• Student Hours through Zoom would be on Tuesdays and Thursdays at 9:30 and 12:30.  I selected these times because they were the times we met on campus and it would provide some consistency.  We could also arrange individual hours if students couldn’t attend my Student Hours.
  • Our Einstein Room was a discussion forum where students could post questions that they might have about the assignments or due dates or whatever is unclear. They used to send me an email, but then I would only reply to them and the rest of the class would miss out on our exchange. This way, responses could be shared with the whole class AND students could respond to the questions if they know the answers.
  • PLN Brag Sheet was a tool that we used in class. Our PLN (Personal Learning Network) assignment asked them to make 5 connections with other educators or educational resources throughout the semester. This is a semester-long assignment that students might put on the “back burner” until it’s due. When we were in our classroom, we used a low-key recognition strategy by asking students to write their names on a whiteboard if they had completed one of the PLN connections in the past week.  This gave us an opportunity to discuss their achievement and give other students ideas for the coming week.
  • Weekly Checksheets were exactly that.  Although I provided them with a semester-long schedule identifying due dates, this checksheet is shorter-term and less threatening. It also provides me with a venue where I could update them on suggestions for getting their lives organized and the latest developments related to their schooling.
  • is a lifesaver. It enables me to contact my students through group text messaging. Great way to emphasize the importance of something or remind them of what they need to do to prepare for our meetings.
Additional proposed support strategies could include:
  • Weekly Videos to accompany the checksheets. We pride ourselves on how we integrate UDL (Universal Design for Learning) into our program.  These videos would provide a “personal touch” to the written word. 
  • Periodic Videos would be created when I believed that instruction needed some enhancement. Sometimes, after I have introduced something in class but wasn’t satisfied that I got the point across to my students, I create short videos that further explain and demonstrate the process being taught. 
  • Delay Due Dates for the next three assignments. My students needed some transition time so I met with my colleagues and we decided to delay some of the due dates. There was a collective sigh when I introduced this through Zoom.  It was only about a week, but it would give them some relief. 

Taking Tally of their Preferences

I have been trying to find out what I can do to support my students based upon research literature.  I decided that the best way to find this out was to ask them.  I created a simple 2-question Google Form survey.

  • The first question was “Have you watched the Intro Video that Dr. Z released.” I may have asked this to soothe my ego, but I also wanted them to know that the videos I release are important.
  • The second question asked them to rank the various strategies that I had used or was planning to use.  I asked them to “identify the top 6 strategies” out of 8.  I also added a line where they could identify “Other.”  These strategies included:
    • Weekly checklists
    • Weekly videos created by Dr. Z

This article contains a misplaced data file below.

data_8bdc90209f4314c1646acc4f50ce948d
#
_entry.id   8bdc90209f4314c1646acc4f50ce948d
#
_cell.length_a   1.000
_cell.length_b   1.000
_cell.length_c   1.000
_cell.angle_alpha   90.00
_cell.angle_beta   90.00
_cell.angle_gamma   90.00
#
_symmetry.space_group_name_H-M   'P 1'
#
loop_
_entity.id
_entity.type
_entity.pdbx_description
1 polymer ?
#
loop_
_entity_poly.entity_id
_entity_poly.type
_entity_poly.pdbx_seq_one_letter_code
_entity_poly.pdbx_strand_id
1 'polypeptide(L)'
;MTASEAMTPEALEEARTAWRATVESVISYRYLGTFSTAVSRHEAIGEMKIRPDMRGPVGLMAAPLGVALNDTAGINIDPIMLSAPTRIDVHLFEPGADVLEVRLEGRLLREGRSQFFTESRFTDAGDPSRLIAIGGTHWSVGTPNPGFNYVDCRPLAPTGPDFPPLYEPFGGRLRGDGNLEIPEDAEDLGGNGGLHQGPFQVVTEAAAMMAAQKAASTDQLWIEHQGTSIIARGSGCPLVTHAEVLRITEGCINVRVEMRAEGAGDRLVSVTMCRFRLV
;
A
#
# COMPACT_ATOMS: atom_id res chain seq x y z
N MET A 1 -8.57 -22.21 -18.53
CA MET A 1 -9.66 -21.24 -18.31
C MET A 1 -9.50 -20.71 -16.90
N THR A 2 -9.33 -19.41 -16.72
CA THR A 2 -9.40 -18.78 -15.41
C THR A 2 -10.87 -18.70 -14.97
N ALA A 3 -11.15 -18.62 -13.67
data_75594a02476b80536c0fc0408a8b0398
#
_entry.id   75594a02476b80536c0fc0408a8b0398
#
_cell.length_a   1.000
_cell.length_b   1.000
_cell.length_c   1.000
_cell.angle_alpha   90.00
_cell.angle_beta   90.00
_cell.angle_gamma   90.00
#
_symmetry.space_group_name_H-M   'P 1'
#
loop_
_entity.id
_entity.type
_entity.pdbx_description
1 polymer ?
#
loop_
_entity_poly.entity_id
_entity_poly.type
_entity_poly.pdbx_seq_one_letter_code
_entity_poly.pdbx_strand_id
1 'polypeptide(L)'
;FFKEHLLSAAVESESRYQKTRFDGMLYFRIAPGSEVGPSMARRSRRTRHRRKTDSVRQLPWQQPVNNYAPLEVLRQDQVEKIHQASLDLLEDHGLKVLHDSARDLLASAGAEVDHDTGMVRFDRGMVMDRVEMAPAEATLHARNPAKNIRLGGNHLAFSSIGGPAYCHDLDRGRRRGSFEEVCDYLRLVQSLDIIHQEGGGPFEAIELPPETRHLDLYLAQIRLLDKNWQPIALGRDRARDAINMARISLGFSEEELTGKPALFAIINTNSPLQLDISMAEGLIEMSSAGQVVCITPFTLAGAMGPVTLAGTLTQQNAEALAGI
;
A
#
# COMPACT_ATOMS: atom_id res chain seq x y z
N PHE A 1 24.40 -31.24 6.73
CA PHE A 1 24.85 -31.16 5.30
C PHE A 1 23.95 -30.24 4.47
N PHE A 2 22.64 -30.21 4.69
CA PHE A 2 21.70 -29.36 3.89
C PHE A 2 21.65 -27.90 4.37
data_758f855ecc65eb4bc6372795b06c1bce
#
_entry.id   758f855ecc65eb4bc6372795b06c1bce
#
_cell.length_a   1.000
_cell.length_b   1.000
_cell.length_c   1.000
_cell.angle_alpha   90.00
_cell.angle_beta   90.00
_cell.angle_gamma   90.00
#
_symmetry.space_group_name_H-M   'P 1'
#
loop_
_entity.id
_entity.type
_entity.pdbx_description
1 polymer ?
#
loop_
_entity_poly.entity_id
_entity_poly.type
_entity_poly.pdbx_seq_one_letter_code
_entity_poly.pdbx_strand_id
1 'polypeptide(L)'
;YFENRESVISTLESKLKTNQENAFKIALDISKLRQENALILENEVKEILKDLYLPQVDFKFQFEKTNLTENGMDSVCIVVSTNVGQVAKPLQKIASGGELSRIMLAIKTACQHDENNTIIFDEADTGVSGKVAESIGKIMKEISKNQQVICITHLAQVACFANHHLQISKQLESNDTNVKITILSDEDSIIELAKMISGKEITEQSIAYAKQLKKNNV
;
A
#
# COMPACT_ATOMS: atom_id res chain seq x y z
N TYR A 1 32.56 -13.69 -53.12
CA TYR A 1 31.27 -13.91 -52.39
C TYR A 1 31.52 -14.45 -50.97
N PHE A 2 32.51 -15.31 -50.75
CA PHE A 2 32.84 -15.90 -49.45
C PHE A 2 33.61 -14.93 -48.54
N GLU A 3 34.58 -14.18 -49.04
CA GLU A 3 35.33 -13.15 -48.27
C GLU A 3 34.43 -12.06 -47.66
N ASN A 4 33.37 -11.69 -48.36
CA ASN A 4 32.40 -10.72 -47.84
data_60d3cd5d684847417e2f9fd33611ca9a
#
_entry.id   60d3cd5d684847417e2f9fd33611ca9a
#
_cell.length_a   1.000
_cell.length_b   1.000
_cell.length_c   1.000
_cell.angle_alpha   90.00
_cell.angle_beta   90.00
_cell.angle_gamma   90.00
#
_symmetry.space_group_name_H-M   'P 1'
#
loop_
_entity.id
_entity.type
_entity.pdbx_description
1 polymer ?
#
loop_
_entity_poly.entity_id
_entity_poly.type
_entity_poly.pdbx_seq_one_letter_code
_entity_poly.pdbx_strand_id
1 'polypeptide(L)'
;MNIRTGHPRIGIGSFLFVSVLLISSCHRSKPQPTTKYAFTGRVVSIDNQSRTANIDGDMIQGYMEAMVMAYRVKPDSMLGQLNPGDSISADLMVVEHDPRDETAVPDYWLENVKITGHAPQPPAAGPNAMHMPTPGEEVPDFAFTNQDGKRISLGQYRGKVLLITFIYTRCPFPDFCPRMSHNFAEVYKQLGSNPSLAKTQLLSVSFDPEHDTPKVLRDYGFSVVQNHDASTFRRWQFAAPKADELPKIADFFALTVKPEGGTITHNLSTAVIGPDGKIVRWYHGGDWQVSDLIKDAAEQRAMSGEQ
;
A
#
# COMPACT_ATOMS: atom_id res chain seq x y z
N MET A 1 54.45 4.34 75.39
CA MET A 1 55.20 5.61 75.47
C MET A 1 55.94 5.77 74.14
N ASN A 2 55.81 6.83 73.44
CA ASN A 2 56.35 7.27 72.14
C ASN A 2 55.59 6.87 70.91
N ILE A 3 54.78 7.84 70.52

• Student Hours on Tuesdays and Thursdays
    • Meeting on Tuesdays and/or Thursdays through Zoom to discuss assignments and questions.
    • Einstein Room
    • Using to text you with information and reminders.
    • Google Calendar containing all of your assignment deadlines.
    • PLN Bragsheet for posting your progress
    • Other.
The first question uncovered that almost 3/4 of them had seen the video.

The second question revealed that organization was most important to my students. The Weekly Checklist and the Google Calendar holding the assignments were #1 and #3. This was followed with active communication between my students and me. Texting them with was #2 and Zooming classroom meetings and holding Zoomed Student Hours rounded out the Top Five. 

Reorganizing Based on Data

We reviewed the results in class.  Based upon these findings, we decided that it would be best to meet on Tuesdays.  These would be full-length sessions beginning at 9:30 or 12:30.  These sessions would be used to provide students with a place to “check-in” and have an opportunity to work with me and their classmates to talk about their challenges and perhaps learn some strategies to deal with these potential barriers. I decided not to make these sessions required and didn’t take attendance.
These sessions would also be times when we would discuss the lecture topic for the week and I could introduce the next project.  This would involve having them prepare for the session by reviewing the assignment’s directions and the examples of previous projects to give them enough background to ask questions. 
Based upon the PLN Bragsheet’s poor showing in the polls, I have removed it from the available tools. 
We also discussed the weekly videos and decided that our Tuesday sessions would take the place of online videos.

Looking Towards the Future

I don’t know how this semester will proceed.  With the help of my students and my colleagues, I am trying to mold a learning environment that will support our student’s learning/lives as well as prepare them to effectively use technology to support learning in their schools. I will continue to use Google Forms and other tools to survey my students so that I may tailor my course to address their learning needs. 
The most important thing that I am learning and trying to achieve is supporting my students. A teacher can’t make a difference in a student’s life unless they get to know the student’s needs. While this online connection may make this more challenging, it is important that I provide an environment where the students feel safe and are willing to approach me for assistance.
What are you doing to address your students’ needs in this distant world?
What’s YOUR opinion?
Leave a comment and keep the discussion going.